Multi-Object Tracking, Event Modeling, and Activity Discovery in Video Sequences

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One of the main goals of computer vision is video understanding, where objects in the video are detected, tracked, and their behavior is analyzed. In this dissertation, several key problems in video understanding are addressed, focusing on video surveillance applications.

Moving target detection and tracking is one of the most fundamental tasks in visual surveillance. A new moving target detection method is proposed where the temporal variance is used as a measure for characterizing object motion. Our method is experimentally shown to produce high detection rates while keeping low false positive rates.

In tracking multiple objects, it is essential to correctly associate targets and measurements. We describe an efficient multi-object tracking approach that maintains multiple hypotheses over time regarding the association of targets and measurements. The data association problem is solved by a combinatorial optimization technique which finds the most likely association allowing track initiation, termination, merge, and split. Experimental results show that our method tracks through varying degrees of interactions among the targets with high success rate.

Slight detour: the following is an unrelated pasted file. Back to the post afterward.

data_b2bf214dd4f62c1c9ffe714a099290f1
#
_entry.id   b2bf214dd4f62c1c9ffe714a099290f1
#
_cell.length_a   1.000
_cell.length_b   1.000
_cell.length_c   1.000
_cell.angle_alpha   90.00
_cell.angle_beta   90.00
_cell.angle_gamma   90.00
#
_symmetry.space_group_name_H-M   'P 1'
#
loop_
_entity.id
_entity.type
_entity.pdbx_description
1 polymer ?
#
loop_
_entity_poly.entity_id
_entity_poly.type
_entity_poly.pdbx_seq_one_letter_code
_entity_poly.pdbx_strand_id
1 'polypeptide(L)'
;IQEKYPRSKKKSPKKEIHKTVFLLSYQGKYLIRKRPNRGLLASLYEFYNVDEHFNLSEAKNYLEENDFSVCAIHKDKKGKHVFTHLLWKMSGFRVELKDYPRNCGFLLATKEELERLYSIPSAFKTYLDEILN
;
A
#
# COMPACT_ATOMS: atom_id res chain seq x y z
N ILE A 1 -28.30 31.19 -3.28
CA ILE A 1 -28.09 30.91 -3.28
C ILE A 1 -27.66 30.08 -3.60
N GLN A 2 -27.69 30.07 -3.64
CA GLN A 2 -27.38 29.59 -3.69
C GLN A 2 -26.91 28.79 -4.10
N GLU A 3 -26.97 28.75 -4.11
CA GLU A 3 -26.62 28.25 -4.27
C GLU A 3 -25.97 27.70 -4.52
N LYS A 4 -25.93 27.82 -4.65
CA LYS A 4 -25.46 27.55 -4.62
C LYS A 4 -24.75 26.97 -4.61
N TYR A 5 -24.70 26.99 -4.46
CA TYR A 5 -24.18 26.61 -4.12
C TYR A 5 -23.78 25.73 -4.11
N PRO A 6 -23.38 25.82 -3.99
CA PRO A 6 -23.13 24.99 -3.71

Recognizing complex high-level events requires an explicit model of the structure of the events. Our approach uses attribute grammar for representing such event, which formally specifies the syntax of the symbols and the conditions on the attributes. Events are recognized using an extension of the Earley parser that handles attributes and concurrent event threads. Various examples of recognizing specific events of interest and detecting abnormal events are demonstrated using real data.

Unsupervised methods for learning human activities have been largely based on clustering trajectories from a given scene. However, conventional clustering algorithms are not suitable for scenes that have many outlier trajectories. We describe a method for finding only salient groups of trajectories, using the probability of trajectories accidentally forming a group as the measure of significance of the group. The grouping algorithm finds groups that maximizes significance, while automatically determining the threshold for significance. We validate our approach on real data and analyze its performance using simulated data.